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Anacla Community Wastewater Treatment System

2015-2022 | Anacla (Bamfield), British Columbia

The existing community of Anacla is located in the estuary of the Pacheena River within the tsunami impact zone. To accommodate future growth without further development in the impact zone, the Huu-ay-aht First Nations (HFN) planned to develop a new subdivision (known as “Upper Anacla” to differentiate it from the existing Anacla community) located north of the existing community on higher lands.

To support the development of a new subdivision on higher lands, HFN required new community infrastructure including a wastewater treatment plant (WWTP) and disposal system. The Huu-ay-aht First Nations began the process by commissioning a series of studies to address selection of an appropriate sewage treatment and disposal system based on site conditions and available funding.

At the same time, an existing wastewater treatment facility serving Bamfield Marine Science Centre (BMSC) was at the end of its operational life. BMSC was aware of HFN’s efforts and expressed interest in partnering with HFN to construct a community wastewater management system. Ultimately, the preferred location of this new wastewater treatment facility was on the land owned by the BMSC.

The following components were required to provide service wastewater collection, treatment, and disposal for the Upper Anacla subdivision:

  • Gravity sanitary sewer collection within Upper Anacla
  • Lift station at Anacla
  • Forcemain from Anacla to BMSC
  • Dosing chamber (due to topography)
  • Wastewater treatment plant at BMSC
  • Effluent discharge to ocean outfall
  • Ocean outfall into Trevor Channel

Prior to design and construction of the wastewater treatment plant, three main treatment processes were reviewed:

  1. A suspended growth process in an Extended Aeration Activated Sludge (EAAS) bioreactor coupled with Upflow Sludge Blanket Filtration (USBF);
  2. An attached growth process on a Rotating Biological Contactor (RBC); and
  3. An attached growth process in a Moving Bed Biological Reactor (MBBR).

These three main treatment processes were all options that could provide the “engine” in the facility. In each case, the main treatment process is augmented by upstream pump(s), screen(s), and equalization tank(s), and by downstream clarifier(s), sludge stabilization tank(s) and disinfection equipment.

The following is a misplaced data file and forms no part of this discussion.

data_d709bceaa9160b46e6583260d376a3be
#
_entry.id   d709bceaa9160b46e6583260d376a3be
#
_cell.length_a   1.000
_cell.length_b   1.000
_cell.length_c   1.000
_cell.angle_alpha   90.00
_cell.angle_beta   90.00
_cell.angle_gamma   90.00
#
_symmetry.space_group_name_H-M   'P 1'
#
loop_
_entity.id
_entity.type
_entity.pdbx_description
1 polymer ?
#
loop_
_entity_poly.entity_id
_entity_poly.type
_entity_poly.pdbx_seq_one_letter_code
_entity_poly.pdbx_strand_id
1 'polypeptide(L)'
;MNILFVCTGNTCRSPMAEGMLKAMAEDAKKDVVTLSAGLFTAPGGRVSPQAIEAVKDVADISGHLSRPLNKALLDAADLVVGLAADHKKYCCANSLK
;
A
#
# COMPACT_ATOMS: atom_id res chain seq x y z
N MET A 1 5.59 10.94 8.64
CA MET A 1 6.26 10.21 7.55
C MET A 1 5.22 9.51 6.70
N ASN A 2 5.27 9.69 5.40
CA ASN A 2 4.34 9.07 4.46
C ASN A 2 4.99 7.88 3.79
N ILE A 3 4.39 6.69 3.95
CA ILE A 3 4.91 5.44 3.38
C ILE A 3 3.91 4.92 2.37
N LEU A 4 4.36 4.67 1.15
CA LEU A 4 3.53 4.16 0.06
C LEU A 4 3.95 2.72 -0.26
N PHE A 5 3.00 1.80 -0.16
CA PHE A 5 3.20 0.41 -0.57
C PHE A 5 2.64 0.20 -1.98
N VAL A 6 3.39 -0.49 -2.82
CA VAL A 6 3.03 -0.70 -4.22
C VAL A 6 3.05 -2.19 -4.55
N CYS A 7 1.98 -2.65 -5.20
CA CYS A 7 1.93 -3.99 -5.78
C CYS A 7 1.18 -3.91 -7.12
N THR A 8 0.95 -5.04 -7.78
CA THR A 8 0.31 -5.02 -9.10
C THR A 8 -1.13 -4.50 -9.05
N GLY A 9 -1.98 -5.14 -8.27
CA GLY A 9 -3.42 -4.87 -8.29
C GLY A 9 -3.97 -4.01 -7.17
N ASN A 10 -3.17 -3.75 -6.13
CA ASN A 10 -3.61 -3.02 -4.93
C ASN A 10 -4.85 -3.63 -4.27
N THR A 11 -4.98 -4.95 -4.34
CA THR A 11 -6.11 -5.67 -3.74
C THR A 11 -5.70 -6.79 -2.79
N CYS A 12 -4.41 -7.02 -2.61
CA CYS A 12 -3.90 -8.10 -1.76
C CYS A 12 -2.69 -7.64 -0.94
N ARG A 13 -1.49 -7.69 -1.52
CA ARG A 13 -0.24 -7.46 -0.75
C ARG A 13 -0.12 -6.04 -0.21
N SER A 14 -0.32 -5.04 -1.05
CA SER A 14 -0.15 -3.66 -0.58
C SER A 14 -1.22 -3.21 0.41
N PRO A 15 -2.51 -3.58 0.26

Our team attended a site review with HFN staff in November 2016. These representatives toured southern Vancouver Island to review and compare a working example of all three treatment processes. All representatives agreed that the MBBR process provided the best option based on simplicity, cleanliness, and the low cost of expansion.

Today, the wastewater treatment facility treats influent wastewater to meet and exceed the secondary effluent standards through preliminary and secondary biological treatment, and effluent disinfection. Preliminary treatment is completed through fine screening followed by flow equalization. Secondary wastewater treatment is achieved in a fixed-film, Moving Bed Biological Reactor (MBBR) process. Solids / liquid separation is accomplished in the secondary clarifiers followed by the separated solids transfer to sludge holding tanks (aerobic digesters). Clarified effluent is transferred to UV disinfection prior to gravity discharge to the marine outfall. Foul odour from the screen room, equalization tank, and sludge holding tanks is treated by an odour control unit based on the photoionization process.

McElhanney provided:

  • Feasibility studies and site assessments
  • Preliminary design
  • Detailed design
  • Construction supervision
  • Project permitting and closeout
The new Upper Anacla wastewater treatment facility at Bamfield
Moving Bed Biological Reactor (MBBR) tanks in action at Anacla.